Liquor Stores We Rely On: Potomac Wine and Spirits

Liquor Stores We Rely On: Potomac Wine and Spirits

Liquor Stores We Rely On: Potomac Wine and Spirits

We write all the time about the bottles we buy, what we think of them, and what we make with them. Every once in a while we give a little credit to the liquor stores where we find those bottles.

Profile of a Liquor Store: Potomac Wine and Spirits

Class of Store: Scouting Party

Location: M Street in Georgetown

Best Feature: a priority on featuring spirits from places other than the US, Italy, and France

Best Buy: St. Raphael Quinquina

Weakness: We’ve yet to discover one. We could complain that they’re in Georgetown and we’re in Capitol Hill and it’s a bit of a trek, but that probably just goes to show you how much we like them.

From the outside, Potomac Wine and Spirits is an unassuming corner liquor store, but step inside and you’ll see this isn’t your run of the mill place. It’s a small store, but luckily it has high ceilings; and their floor to ceiling shelves are busting full of interesting bottles. They have the basics covered, but where they really excel is in giving premium shelf space to bottles you’ve probably never heard of–or, even better, bottles you look for everywhere and can never find. An excellent example of what we call the Scouting Party style liquor store, Potomac is our favorite place to buy liquor in DC, by a mile.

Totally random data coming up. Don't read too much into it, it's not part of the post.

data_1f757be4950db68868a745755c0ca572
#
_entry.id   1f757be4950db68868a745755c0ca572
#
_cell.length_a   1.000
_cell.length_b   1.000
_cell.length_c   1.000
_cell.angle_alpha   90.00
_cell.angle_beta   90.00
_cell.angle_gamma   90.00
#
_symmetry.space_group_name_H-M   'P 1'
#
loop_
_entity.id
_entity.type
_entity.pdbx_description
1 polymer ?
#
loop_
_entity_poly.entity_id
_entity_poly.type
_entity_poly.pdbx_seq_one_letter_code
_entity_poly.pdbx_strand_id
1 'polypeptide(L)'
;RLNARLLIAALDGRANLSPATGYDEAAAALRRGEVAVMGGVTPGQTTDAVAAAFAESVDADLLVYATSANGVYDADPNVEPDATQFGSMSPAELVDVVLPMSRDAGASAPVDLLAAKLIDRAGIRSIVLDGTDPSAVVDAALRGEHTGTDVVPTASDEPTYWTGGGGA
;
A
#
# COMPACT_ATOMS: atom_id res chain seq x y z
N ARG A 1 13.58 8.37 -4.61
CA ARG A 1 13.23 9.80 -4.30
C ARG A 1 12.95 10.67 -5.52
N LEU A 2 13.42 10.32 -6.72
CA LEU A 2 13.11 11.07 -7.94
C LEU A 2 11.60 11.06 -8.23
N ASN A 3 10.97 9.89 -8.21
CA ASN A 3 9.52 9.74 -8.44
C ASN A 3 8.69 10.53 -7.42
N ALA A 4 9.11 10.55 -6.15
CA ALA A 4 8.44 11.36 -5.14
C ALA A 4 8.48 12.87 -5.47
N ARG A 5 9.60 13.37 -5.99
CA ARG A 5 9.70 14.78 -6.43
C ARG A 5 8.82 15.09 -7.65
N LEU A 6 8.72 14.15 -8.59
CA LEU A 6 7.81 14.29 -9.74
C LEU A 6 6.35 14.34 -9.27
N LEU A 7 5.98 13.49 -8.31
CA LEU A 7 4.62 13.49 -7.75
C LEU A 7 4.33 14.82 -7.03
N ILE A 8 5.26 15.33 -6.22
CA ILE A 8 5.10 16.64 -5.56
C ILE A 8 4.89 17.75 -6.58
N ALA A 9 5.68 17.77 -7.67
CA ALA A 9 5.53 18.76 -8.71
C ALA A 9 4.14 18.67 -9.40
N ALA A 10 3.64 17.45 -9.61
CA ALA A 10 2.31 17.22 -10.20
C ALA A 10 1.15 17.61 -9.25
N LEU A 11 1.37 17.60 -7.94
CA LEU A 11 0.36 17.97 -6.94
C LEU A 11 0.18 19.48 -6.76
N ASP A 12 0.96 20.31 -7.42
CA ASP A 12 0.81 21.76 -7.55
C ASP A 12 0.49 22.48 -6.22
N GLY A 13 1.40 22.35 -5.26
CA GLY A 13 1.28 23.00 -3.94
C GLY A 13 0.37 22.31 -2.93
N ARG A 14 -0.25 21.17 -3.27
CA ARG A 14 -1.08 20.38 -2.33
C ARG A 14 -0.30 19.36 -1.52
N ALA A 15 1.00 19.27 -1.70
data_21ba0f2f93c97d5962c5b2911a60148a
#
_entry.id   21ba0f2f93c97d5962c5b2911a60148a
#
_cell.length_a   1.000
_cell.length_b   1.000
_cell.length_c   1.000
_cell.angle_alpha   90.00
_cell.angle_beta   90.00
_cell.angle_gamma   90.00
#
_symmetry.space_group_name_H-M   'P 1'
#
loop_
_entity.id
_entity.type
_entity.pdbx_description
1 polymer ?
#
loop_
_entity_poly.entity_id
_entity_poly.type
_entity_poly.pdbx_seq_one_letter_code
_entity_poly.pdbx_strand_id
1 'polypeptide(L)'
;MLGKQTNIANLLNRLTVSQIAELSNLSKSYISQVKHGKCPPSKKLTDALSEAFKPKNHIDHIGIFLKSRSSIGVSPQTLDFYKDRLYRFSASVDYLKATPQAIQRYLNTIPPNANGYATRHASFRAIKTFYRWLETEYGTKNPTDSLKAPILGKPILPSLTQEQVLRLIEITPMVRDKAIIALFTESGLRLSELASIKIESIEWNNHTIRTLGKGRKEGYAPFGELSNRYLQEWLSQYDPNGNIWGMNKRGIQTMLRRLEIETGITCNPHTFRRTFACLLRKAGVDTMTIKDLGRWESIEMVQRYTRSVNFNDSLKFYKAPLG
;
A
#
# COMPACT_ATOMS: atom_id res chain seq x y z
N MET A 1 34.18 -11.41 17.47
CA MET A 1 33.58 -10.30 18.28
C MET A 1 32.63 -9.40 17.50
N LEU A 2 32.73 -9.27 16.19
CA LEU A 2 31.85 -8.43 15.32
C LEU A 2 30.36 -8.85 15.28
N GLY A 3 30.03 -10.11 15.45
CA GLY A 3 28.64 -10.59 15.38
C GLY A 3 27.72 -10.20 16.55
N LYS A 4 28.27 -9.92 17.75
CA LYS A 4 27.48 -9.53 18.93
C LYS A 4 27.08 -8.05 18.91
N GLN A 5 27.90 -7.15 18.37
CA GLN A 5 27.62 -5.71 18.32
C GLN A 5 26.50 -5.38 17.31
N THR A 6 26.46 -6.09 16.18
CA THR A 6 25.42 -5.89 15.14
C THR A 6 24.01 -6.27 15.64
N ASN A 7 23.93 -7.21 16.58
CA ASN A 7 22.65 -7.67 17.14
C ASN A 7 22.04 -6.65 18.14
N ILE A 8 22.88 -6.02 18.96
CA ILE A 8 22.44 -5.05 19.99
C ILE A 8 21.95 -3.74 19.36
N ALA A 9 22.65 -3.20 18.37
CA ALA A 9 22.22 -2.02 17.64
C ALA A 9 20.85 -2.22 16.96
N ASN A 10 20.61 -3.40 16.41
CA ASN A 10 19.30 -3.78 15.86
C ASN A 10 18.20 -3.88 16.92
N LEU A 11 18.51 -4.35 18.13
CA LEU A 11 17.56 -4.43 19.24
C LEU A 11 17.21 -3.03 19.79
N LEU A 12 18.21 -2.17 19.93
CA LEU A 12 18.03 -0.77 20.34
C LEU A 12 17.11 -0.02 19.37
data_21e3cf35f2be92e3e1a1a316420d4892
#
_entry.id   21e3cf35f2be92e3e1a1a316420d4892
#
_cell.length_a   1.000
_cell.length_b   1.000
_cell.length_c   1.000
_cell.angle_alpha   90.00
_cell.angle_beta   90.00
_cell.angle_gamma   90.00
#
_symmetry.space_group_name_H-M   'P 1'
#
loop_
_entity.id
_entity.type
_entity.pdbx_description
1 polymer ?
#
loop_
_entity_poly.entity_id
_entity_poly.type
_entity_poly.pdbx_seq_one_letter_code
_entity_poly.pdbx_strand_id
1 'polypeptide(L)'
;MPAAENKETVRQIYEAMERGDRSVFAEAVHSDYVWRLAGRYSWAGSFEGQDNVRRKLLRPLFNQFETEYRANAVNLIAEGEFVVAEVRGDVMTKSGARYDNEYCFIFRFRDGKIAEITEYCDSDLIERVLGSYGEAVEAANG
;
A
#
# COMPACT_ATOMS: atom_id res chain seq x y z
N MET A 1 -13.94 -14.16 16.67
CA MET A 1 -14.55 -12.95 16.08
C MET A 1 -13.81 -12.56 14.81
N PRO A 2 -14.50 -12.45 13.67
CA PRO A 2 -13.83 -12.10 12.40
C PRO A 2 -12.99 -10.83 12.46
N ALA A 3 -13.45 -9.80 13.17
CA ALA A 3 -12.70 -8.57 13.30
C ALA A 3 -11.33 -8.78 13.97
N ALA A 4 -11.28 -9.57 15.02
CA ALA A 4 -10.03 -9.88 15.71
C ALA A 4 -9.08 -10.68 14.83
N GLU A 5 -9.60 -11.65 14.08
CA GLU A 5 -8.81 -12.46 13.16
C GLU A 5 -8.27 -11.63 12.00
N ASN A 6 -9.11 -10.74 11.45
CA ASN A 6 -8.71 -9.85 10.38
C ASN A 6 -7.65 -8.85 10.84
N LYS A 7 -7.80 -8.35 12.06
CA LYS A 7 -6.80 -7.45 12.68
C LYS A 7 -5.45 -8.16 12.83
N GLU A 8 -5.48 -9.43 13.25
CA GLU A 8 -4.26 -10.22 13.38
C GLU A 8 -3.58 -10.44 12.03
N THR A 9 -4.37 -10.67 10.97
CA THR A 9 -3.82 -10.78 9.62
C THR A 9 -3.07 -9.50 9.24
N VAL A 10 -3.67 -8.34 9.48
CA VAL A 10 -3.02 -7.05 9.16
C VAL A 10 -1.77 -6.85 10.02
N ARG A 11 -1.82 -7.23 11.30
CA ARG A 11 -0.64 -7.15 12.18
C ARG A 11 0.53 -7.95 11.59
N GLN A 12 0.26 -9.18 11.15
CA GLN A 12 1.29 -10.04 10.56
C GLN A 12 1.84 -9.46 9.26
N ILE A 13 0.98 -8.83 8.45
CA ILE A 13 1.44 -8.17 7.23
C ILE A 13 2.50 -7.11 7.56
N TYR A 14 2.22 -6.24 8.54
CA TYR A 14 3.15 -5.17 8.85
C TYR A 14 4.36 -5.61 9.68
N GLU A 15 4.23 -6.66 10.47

We literally couldn’t do what we do without Potomac’s help. When we needed Croatian brandy for our party at the Croatian Embassy, Potomac had several to choose from. When we were trying to replicate the Improved Shochu, the rare drink for which we didn’t possess any of the ingredients, Potomac had the bison grass vodka and shochu in stock, and were able to find us the rarest of them all, a Douglas fir liqueur. When we wanted to know if the obscure Indian rum Old Monk made a significant difference in the 1919, we turned to Potomac. Sure enough, they had a dusty bottle of it high up on one of the shelves (The verdict, by the way: an interesting rum, but not essential to a good 1919). Would you like to try one of those excellent, hard to find Spanish vermouths we are always talking about? You should make your way to Potomac.

With all of our crazy requests, we’ve never stumped them yet. And whenever we’re in the mood to try something new–maybe even something we didn’t know existed–we make a little pilgrimage across town to Georgetown.

Brian Acker Housman